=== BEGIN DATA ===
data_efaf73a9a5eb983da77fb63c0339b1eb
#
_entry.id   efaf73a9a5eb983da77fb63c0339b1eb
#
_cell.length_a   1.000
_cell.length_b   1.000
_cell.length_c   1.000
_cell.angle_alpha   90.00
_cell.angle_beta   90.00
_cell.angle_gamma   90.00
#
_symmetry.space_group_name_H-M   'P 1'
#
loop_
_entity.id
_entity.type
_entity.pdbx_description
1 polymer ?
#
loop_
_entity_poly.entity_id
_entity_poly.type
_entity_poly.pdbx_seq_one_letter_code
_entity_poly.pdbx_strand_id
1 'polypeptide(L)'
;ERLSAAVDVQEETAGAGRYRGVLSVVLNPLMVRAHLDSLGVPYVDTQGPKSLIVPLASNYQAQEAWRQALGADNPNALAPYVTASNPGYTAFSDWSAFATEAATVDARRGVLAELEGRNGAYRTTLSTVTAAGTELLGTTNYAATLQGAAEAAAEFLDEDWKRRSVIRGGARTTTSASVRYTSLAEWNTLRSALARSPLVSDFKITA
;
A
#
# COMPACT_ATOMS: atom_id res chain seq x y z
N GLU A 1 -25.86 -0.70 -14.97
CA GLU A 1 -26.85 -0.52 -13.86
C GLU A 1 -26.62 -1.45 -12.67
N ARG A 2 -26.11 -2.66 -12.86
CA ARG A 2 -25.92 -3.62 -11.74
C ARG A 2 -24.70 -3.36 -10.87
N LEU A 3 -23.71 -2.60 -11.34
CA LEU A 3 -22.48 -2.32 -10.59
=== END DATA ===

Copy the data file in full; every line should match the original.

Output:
data_efaf73a9a5eb983da77fb63c0339b1eb
#
_entry.id   efaf73a9a5eb983da77fb63c0339b1eb
#
_cell.length_a   1.000
_cell.length_b   1.000
_cell.length_c   1.000
_cell.angle_alpha   90.00
_cell.angle_beta   90.00
_cell.angle_gamma   90.00
#
_symmetry.space_group_name_H-M   'P 1'
#
loop_
_entity.id
_entity.type
_entity.pdbx_description
1 polymer ?
#
loop_
_entity_poly.entity_id
_entity_poly.type
_entity_poly.pdbx_seq_one_letter_code
_entity_poly.pdbx_strand_id
1 'polypeptide(L)'
;ERLSAAVDVQEETAGAGRYRGVLSVVLNPLMVRAHLDSLGVPYVDTQGPKSLIVPLASNYQAQEAWRQALGADNPNALAPYVTASNPGYTAFSDWSAFATEAATVDARRGVLAELEGRNGAYRTTLSTVTAAGTELLGTTNYAATLQGAAEAAAEFLDEDWKRRSVIRGGARTTTSASVRYTSLAEWNTLRSALARSPLVSDFKITA
;
A
#
# COMPACT_ATOMS: atom_id res chain seq x y z
N GLU A 1 -25.86 -0.70 -14.97
CA GLU A 1 -26.85 -0.52 -13.86
C GLU A 1 -26.62 -1.45 -12.67
N ARG A 2 -26.11 -2.66 -12.86
CA ARG A 2 -25.92 -3.62 -11.74
C ARG A 2 -24.70 -3.36 -10.87
N LEU A 3 -23.71 -2.60 -11.34
CA LEU A 3 -22.48 -2.32 -10.59